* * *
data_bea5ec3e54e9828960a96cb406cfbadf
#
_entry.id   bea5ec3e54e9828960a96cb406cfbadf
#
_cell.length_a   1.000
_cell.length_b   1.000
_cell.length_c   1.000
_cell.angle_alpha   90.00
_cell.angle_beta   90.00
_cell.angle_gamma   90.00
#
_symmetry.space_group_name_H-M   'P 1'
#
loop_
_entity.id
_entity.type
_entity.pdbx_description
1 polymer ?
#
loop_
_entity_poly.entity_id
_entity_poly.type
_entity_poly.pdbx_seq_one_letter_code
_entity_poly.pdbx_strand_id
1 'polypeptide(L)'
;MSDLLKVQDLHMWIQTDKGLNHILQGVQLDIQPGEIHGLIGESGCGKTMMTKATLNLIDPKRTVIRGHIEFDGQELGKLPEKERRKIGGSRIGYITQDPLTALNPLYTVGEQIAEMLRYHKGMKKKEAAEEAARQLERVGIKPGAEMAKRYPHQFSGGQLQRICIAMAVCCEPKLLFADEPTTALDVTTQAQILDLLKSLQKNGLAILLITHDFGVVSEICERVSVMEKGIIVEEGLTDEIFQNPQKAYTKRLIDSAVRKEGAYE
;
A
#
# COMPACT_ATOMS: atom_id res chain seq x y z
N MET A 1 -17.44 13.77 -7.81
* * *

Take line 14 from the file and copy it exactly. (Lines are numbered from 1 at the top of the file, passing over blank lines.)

loop_